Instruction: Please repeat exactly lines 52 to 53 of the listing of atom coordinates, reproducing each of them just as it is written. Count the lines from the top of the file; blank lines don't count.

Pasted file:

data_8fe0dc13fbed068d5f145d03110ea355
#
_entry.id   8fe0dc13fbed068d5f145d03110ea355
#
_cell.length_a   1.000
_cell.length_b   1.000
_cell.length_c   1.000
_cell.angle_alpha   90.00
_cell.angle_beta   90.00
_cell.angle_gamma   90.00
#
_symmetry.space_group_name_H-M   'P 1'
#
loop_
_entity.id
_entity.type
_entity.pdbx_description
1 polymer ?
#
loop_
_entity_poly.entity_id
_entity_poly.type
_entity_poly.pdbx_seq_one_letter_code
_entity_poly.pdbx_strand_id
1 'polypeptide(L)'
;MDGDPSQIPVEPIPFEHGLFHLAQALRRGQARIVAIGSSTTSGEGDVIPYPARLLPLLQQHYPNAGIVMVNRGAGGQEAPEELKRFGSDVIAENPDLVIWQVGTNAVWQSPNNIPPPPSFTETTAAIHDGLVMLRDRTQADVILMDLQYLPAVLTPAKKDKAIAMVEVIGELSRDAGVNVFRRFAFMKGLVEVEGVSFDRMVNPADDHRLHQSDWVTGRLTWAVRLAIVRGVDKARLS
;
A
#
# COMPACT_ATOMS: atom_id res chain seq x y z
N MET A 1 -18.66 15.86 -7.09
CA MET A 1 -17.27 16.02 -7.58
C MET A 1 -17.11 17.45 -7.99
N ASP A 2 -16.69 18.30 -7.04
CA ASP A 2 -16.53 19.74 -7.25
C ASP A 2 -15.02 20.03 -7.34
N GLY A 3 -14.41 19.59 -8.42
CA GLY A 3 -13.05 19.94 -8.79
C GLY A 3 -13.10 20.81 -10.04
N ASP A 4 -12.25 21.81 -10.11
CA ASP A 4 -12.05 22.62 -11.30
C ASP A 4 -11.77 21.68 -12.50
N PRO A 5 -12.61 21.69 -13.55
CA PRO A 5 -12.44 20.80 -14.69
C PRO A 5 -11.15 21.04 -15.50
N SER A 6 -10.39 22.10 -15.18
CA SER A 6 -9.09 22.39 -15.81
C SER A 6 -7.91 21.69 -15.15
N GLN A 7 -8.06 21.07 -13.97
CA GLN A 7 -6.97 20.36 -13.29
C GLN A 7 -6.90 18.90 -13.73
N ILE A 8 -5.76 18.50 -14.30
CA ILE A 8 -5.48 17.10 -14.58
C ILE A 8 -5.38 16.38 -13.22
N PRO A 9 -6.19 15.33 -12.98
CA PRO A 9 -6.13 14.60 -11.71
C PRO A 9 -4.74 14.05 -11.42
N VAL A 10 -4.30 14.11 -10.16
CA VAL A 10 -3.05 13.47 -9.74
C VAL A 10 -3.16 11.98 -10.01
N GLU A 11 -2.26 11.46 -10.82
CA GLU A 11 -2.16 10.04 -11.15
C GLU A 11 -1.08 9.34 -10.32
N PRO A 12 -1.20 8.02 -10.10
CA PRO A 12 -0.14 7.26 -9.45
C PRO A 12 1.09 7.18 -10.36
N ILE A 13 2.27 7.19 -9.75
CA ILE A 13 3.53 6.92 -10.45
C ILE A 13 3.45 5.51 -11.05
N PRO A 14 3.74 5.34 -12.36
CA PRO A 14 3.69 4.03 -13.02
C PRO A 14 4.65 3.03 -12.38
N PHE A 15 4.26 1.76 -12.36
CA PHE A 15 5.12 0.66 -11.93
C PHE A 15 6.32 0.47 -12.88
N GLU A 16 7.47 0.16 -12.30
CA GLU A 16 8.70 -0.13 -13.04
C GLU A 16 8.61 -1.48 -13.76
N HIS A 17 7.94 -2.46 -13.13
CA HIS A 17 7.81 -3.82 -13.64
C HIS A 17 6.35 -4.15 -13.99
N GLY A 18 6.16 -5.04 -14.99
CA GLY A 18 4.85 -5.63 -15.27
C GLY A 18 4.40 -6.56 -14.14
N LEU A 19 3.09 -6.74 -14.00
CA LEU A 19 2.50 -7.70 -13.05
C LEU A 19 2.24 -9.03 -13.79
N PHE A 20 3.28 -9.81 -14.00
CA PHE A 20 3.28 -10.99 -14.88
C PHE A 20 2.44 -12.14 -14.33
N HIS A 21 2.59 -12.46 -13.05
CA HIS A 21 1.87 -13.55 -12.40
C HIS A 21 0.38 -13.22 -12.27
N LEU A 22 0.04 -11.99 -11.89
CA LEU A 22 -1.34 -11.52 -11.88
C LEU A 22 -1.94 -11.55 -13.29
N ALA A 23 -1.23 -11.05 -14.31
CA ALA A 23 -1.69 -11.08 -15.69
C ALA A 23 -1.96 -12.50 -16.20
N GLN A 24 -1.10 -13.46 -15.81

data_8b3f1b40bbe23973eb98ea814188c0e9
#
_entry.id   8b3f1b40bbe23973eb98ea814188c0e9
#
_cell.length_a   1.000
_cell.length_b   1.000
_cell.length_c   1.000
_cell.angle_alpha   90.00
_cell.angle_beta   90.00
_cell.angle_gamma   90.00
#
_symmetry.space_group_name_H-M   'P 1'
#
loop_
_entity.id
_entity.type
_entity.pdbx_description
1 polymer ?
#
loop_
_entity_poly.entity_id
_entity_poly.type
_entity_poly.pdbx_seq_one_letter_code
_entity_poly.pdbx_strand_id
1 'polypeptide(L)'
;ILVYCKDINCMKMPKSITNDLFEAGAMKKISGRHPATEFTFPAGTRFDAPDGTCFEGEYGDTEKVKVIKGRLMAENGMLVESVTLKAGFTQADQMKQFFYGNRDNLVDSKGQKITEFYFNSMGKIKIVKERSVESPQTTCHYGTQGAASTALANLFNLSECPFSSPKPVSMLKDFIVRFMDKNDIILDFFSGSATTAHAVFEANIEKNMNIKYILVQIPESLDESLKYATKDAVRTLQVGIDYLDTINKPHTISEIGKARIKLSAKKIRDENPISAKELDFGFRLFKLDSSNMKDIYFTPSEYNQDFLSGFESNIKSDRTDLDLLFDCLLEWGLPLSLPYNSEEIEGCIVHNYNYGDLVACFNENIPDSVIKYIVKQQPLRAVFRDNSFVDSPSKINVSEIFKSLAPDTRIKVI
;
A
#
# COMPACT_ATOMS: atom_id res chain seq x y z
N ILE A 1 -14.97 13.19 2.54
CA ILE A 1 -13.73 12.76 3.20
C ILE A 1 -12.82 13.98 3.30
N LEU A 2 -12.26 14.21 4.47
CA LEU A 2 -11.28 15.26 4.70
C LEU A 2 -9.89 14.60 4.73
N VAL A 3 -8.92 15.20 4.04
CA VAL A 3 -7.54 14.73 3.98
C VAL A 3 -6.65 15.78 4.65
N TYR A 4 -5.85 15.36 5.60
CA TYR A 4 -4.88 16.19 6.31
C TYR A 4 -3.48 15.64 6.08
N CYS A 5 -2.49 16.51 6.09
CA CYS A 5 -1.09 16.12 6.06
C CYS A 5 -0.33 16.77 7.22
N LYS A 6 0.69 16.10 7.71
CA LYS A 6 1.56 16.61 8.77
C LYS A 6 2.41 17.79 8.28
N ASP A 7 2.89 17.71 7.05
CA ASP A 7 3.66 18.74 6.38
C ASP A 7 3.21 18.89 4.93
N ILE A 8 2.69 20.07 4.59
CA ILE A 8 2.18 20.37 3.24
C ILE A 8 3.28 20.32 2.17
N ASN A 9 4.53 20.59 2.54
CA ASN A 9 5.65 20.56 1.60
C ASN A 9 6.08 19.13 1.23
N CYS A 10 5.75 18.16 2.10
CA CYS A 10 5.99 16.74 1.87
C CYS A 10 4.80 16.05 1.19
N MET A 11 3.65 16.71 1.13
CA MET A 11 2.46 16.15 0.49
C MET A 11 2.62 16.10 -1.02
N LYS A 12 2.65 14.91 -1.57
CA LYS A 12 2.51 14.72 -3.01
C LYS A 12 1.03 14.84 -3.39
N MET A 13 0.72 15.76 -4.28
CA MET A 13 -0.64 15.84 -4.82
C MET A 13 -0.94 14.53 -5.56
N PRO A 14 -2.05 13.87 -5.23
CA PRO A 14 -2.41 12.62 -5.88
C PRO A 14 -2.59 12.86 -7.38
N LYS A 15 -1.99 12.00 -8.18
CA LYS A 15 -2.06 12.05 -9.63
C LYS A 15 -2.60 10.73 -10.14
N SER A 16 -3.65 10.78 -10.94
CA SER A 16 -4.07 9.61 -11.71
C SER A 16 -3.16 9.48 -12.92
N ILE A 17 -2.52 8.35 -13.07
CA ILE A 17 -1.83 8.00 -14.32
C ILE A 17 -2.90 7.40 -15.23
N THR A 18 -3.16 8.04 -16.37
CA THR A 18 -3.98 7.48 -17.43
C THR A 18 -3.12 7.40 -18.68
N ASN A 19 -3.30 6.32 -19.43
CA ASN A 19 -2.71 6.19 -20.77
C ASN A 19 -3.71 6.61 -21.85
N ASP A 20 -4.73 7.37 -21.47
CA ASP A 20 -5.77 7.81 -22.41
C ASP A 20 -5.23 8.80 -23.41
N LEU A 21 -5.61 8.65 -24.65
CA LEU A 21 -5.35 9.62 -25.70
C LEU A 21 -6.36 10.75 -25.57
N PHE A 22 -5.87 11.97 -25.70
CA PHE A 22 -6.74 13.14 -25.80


N ILE A 8 -5.76 18.50 -14.30
CA ILE A 8 -5.48 17.10 -14.58